Posts Tagged With: Michigan

Chutney Hamburgers Recipe

Guyanese Entree



1 1/2 pounds ground beef
2/3 cup mango chutney (or use Mango Chutney recipe)
6 hamburger buns
1/4 cup deli-sliced pepper rings


electric skillet (or plain skillet)


Put ground beef and chutney in mixing bowl. Smoosh thoroughly by hand. Form six patties about 1″ thick. Set skillet to 350 degrees. Fry on each side for about 3 minutes or until cooked to your desired level of doneness. (This is your excuse to sneak a bite.)

Put patty on bun. Add 1/6 of the pepper rings to patty. Put other bun on top. You’re now a chutney-hamburger king. Oh, and don’t forget to make the other 5 chutney burgers.


1) According to the “Michigan Farmers Care” website, a fun fact about beef is, “Cattle farmers conserve the land by implementing natural resource management practices that include soil tests, brush and weed control programs, grazing management plans, minimum or no-till systems, and range quality and grass utilization monitoring.”

2) Doesn’t conjure up images of the tv show Rawhide does it?

3) I was hoping something more along the lines of “Cows can in fact be taught to tango. However, due to their limited memories they have to be retaught every night.

4) “This, of course, proved to be quite expensive. This is why only the best-funded outfits put on Cow Tango Shows.” Wild Bill’s Dancing Cows was the most popular one.

5) “Cow Tango shows reigned for only one year, 1889, when the craze suddenly collapsed.

6) “Thrown out of work, tango cows headed for neighboring farms. But they didn’t stay welcome very long. Farmers wearied of the cows’ poor work habits and late-night carousing whenever they fermented their own milk.

7) “Now no one remembers tango cows and they won’t be coming back thanks to OSHA regulation B17B-1127-x/c”

8) There, isn’t that more fun?

– Paul De Lancey, The Comic Chef

My cookbook, Following Good Food Around the World, with its 180 wonderful recipes, my newest novel, Do Lutheran Hunks Eat Mushrooms, a hilarious apocalyptic thriller, and all my other books, are available on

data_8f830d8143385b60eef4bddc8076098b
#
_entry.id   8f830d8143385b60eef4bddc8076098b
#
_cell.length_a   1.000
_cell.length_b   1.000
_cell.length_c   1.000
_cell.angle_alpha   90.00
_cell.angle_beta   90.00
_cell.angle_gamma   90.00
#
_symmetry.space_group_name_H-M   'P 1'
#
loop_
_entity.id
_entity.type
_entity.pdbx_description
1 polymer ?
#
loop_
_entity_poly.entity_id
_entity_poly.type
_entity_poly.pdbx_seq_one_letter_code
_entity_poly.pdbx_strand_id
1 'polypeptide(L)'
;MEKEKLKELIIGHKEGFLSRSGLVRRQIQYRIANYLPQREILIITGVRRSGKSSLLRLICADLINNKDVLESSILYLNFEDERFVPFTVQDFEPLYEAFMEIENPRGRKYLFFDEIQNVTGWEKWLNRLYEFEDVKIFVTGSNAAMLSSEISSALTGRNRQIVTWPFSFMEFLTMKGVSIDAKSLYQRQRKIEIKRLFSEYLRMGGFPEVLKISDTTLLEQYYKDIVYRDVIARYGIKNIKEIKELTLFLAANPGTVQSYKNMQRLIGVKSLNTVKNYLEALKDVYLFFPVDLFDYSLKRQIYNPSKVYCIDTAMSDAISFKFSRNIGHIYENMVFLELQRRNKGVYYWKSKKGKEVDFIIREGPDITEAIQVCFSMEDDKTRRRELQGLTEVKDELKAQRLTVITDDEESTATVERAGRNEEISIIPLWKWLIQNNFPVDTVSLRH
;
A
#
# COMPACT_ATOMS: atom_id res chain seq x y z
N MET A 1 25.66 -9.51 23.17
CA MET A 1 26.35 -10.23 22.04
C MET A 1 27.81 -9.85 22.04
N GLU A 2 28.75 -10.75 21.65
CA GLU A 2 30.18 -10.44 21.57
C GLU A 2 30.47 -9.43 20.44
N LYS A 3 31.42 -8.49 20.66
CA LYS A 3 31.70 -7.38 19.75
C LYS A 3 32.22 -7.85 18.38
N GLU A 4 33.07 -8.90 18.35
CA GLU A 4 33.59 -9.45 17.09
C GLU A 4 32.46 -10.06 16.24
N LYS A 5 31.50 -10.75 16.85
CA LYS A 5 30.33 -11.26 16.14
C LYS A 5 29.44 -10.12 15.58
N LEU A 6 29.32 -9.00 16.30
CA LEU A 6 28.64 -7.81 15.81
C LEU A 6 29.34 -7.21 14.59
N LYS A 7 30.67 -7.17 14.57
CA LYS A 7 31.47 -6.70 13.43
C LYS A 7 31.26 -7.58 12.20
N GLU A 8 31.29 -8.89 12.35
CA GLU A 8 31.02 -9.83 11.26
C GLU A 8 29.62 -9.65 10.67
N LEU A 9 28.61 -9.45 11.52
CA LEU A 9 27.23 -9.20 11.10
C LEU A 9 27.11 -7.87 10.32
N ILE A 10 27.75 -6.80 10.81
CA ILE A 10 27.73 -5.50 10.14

Categories: cuisine, humor, international | Tags: , , , , , , , , , , , , , , , , , , , , | 1 Comment

Powegian Potato Soup From Fortcoming Cookbook

American Soup



2 russet potatoes
2 red potatoes
2 garlic cloves
2 celery stalks
1 tablespoons olive oil
1 10.5 ounce can condensed cream of chicken soup
1 10.5 can filled with water
1/2 teaspoon Vegetable MagicTM spice
1/2 teaspoon parsley flakes
1/2 teaspoon chives


Wash and peel all potatoes. (This isn’t all that fun. Do you have a ready source of labor such as a nine-year old boy around?)
Cut potatoes into bits no larger than an inch on any side. Mince potato bits and garlic cloves. Devein celery stalks of those long threads by breaking stalk in half and pulling off exposed silky threads. Minced deveined celery.

Put olive oil in frying pan. Add minced garlic and celery. Saute potato bits, cloves and celery at medium high for about 5 minutes.

Empty condensed cream of chicken into large soup pot. Fill empty cans with water and add to pot. Add minced potato, vegetable spice, parsley, and chives. Cook on medium heat for 5 minutes, then add sauteed garlic and celery. Stir frequently. Cook on warm heat for 55 minutes. Stir every minute or so to prevent burning.


1) The wild form of celery is smallage.

2) I have trouble visualizing vast open fields filled from horizon to horizon with wild celery.

3) I don’t think settlers who traveled the Oregon Trail during the 1840s came across great vistas of wild celery.

4) Certainly, the Donner Party didn’t.

5) Parties often have celery sticks as appetizers.

6) The modern, party, celery stick was first cultivated in Michigan in 1874.

7) Which means most Americans forgot to celebrate the modern celery stick’s centennial. I know I did.

– Chef Paul


My cookbook, Eat Me: 169 Fun Recipes From All Over the World,  and novels are available in paperpack or Kindle on

As an e-book on Nook

or on my website-where you can get a signed copy at:

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